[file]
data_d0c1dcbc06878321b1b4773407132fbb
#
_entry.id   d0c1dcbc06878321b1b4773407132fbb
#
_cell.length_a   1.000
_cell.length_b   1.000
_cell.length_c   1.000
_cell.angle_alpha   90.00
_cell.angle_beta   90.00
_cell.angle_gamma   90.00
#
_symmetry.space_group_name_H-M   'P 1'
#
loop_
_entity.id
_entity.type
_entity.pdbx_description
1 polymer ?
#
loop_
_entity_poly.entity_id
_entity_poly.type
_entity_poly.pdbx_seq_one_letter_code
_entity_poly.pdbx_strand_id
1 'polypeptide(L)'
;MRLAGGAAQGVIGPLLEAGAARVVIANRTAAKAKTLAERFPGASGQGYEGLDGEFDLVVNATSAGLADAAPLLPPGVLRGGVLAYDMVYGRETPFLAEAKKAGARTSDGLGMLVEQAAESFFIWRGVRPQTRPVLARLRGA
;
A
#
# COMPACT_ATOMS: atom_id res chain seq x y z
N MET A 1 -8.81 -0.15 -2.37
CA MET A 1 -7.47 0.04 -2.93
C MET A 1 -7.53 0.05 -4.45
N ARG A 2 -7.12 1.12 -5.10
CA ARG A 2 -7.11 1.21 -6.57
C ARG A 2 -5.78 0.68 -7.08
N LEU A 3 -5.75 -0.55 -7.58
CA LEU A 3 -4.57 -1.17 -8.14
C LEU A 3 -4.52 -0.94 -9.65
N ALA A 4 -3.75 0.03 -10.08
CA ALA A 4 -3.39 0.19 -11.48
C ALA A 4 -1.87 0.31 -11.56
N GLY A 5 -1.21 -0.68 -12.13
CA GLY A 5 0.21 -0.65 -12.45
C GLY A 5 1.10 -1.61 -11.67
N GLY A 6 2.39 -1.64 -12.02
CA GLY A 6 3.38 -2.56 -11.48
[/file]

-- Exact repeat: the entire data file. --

data_d0c1dcbc06878321b1b4773407132fbb
#
_entry.id   d0c1dcbc06878321b1b4773407132fbb
#
_cell.length_a   1.000
_cell.length_b   1.000
_cell.length_c   1.000
_cell.angle_alpha   90.00
_cell.angle_beta   90.00
_cell.angle_gamma   90.00
#
_symmetry.space_group_name_H-M   'P 1'
#
loop_
_entity.id
_entity.type
_entity.pdbx_description
1 polymer ?
#
loop_
_entity_poly.entity_id
_entity_poly.type
_entity_poly.pdbx_seq_one_letter_code
_entity_poly.pdbx_strand_id
1 'polypeptide(L)'
;MRLAGGAAQGVIGPLLEAGAARVVIANRTAAKAKTLAERFPGASGQGYEGLDGEFDLVVNATSAGLADAAPLLPPGVLRGGVLAYDMVYGRETPFLAEAKKAGARTSDGLGMLVEQAAESFFIWRGVRPQTRPVLARLRGA
;
A
#
# COMPACT_ATOMS: atom_id res chain seq x y z
N MET A 1 -8.81 -0.15 -2.37
CA MET A 1 -7.47 0.04 -2.93
C MET A 1 -7.53 0.05 -4.45
N ARG A 2 -7.12 1.12 -5.10
CA ARG A 2 -7.11 1.21 -6.57
C ARG A 2 -5.78 0.68 -7.08
N LEU A 3 -5.75 -0.55 -7.58
CA LEU A 3 -4.57 -1.17 -8.14
C LEU A 3 -4.52 -0.94 -9.65
N ALA A 4 -3.75 0.03 -10.08
CA ALA A 4 -3.39 0.19 -11.48
C ALA A 4 -1.87 0.31 -11.56
N GLY A 5 -1.21 -0.68 -12.13
CA GLY A 5 0.21 -0.65 -12.45
C GLY A 5 1.10 -1.61 -11.67
N GLY A 6 2.39 -1.64 -12.02
CA GLY A 6 3.38 -2.56 -11.48